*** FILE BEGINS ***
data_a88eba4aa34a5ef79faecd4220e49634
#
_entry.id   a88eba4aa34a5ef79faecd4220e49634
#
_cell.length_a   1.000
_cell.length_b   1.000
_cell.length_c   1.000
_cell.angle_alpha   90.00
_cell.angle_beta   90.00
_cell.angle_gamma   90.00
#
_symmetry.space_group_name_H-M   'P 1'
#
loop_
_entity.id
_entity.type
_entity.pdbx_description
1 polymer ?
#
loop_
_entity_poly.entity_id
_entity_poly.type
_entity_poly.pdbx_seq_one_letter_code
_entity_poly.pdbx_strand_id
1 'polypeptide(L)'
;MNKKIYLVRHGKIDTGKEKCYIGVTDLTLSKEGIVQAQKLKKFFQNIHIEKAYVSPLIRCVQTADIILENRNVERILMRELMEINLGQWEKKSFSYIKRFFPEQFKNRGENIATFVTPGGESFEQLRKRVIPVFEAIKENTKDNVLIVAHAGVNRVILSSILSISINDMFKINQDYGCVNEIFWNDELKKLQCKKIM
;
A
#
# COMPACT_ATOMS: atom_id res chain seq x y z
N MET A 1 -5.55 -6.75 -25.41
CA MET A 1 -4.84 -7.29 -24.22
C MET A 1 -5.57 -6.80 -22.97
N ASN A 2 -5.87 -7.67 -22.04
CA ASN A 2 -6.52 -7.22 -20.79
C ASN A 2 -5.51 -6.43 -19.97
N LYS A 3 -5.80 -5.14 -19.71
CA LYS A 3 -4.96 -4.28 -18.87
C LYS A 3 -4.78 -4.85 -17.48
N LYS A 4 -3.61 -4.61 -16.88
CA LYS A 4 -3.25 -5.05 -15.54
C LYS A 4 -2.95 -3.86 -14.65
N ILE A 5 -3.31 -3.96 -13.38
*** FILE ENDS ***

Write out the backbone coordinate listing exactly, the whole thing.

data_a88eba4aa34a5ef79faecd4220e49634
#
_entry.id   a88eba4aa34a5ef79faecd4220e49634
#
_cell.length_a   1.000
_cell.length_b   1.000
_cell.length_c   1.000
_cell.angle_alpha   90.00
_cell.angle_beta   90.00
_cell.angle_gamma   90.00
#
_symmetry.space_group_name_H-M   'P 1'
#
loop_
_entity.id
_entity.type
_entity.pdbx_description
1 polymer ?
#
loop_
_entity_poly.entity_id
_entity_poly.type
_entity_poly.pdbx_seq_one_letter_code
_entity_poly.pdbx_strand_id
1 'polypeptide(L)'
;MNKKIYLVRHGKIDTGKEKCYIGVTDLTLSKEGIVQAQKLKKFFQNIHIEKAYVSPLIRCVQTADIILENRNVERILMRELMEINLGQWEKKSFSYIKRFFPEQFKNRGENIATFVTPGGESFEQLRKRVIPVFEAIKENTKDNVLIVAHAGVNRVILSSILSISINDMFKINQDYGCVNEIFWNDELKKLQCKKIM
;
A
#
# COMPACT_ATOMS: atom_id res chain seq x y z
N MET A 1 -5.55 -6.75 -25.41
CA MET A 1 -4.84 -7.29 -24.22
C MET A 1 -5.57 -6.80 -22.97
N ASN A 2 -5.87 -7.67 -22.04
CA ASN A 2 -6.52 -7.22 -20.79
C ASN A 2 -5.51 -6.43 -19.97
N LYS A 3 -5.80 -5.14 -19.71
CA LYS A 3 -4.96 -4.28 -18.87
C LYS A 3 -4.78 -4.85 -17.48
N LYS A 4 -3.61 -4.61 -16.88
CA LYS A 4 -3.25 -5.05 -15.54
C LYS A 4 -2.95 -3.86 -14.65
N ILE A 5 -3.31 -3.96 -13.38